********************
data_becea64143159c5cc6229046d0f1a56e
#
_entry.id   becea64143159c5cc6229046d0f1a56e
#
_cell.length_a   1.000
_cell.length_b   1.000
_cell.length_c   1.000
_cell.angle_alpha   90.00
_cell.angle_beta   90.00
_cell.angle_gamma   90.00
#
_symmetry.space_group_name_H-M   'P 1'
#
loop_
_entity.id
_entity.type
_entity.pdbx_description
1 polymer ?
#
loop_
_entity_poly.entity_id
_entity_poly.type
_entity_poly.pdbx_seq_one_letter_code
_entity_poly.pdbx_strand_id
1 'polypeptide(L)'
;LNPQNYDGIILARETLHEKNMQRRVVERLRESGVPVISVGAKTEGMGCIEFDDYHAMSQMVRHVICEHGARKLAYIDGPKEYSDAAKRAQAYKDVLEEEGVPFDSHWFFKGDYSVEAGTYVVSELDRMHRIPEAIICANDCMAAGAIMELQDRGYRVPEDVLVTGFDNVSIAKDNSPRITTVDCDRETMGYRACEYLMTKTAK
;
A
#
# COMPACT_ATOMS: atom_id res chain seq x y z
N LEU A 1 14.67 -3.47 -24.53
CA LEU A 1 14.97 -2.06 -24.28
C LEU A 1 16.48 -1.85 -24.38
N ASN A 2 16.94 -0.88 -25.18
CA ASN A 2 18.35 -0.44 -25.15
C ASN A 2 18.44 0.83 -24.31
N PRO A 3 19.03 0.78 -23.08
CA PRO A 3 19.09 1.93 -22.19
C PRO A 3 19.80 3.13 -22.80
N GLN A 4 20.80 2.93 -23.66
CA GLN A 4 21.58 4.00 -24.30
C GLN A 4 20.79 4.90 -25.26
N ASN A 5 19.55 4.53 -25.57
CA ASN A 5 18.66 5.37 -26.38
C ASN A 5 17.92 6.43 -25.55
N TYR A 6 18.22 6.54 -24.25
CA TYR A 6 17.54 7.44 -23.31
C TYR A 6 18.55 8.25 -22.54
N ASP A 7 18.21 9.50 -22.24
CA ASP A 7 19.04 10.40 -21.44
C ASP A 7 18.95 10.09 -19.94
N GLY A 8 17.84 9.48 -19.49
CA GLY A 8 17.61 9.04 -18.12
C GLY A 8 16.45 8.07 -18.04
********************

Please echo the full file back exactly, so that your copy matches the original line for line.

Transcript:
data_becea64143159c5cc6229046d0f1a56e
#
_entry.id   becea64143159c5cc6229046d0f1a56e
#
_cell.length_a   1.000
_cell.length_b   1.000
_cell.length_c   1.000
_cell.angle_alpha   90.00
_cell.angle_beta   90.00
_cell.angle_gamma   90.00
#
_symmetry.space_group_name_H-M   'P 1'
#
loop_
_entity.id
_entity.type
_entity.pdbx_description
1 polymer ?
#
loop_
_entity_poly.entity_id
_entity_poly.type
_entity_poly.pdbx_seq_one_letter_code
_entity_poly.pdbx_strand_id
1 'polypeptide(L)'
;LNPQNYDGIILARETLHEKNMQRRVVERLRESGVPVISVGAKTEGMGCIEFDDYHAMSQMVRHVICEHGARKLAYIDGPKEYSDAAKRAQAYKDVLEEEGVPFDSHWFFKGDYSVEAGTYVVSELDRMHRIPEAIICANDCMAAGAIMELQDRGYRVPEDVLVTGFDNVSIAKDNSPRITTVDCDRETMGYRACEYLMTKTAK
;
A
#
# COMPACT_ATOMS: atom_id res chain seq x y z
N LEU A 1 14.67 -3.47 -24.53
CA LEU A 1 14.97 -2.06 -24.28
C LEU A 1 16.48 -1.85 -24.38
N ASN A 2 16.94 -0.88 -25.18
CA ASN A 2 18.35 -0.44 -25.15
C ASN A 2 18.44 0.83 -24.31
N PRO A 3 19.03 0.78 -23.08
CA PRO A 3 19.09 1.93 -22.19
C PRO A 3 19.80 3.13 -22.80
N GLN A 4 20.80 2.93 -23.66
CA GLN A 4 21.58 4.00 -24.30
C GLN A 4 20.79 4.90 -25.26
N ASN A 5 19.55 4.53 -25.57
CA ASN A 5 18.66 5.37 -26.38
C ASN A 5 17.92 6.43 -25.55
N TYR A 6 18.22 6.54 -24.25
CA TYR A 6 17.54 7.44 -23.31
C TYR A 6 18.55 8.25 -22.54
N ASP A 7 18.21 9.50 -22.24
CA ASP A 7 19.04 10.40 -21.44
C ASP A 7 18.95 10.09 -19.94
N GLY A 8 17.84 9.48 -19.49
CA GLY A 8 17.61 9.04 -18.12
C GLY A 8 16.45 8.07 -18.04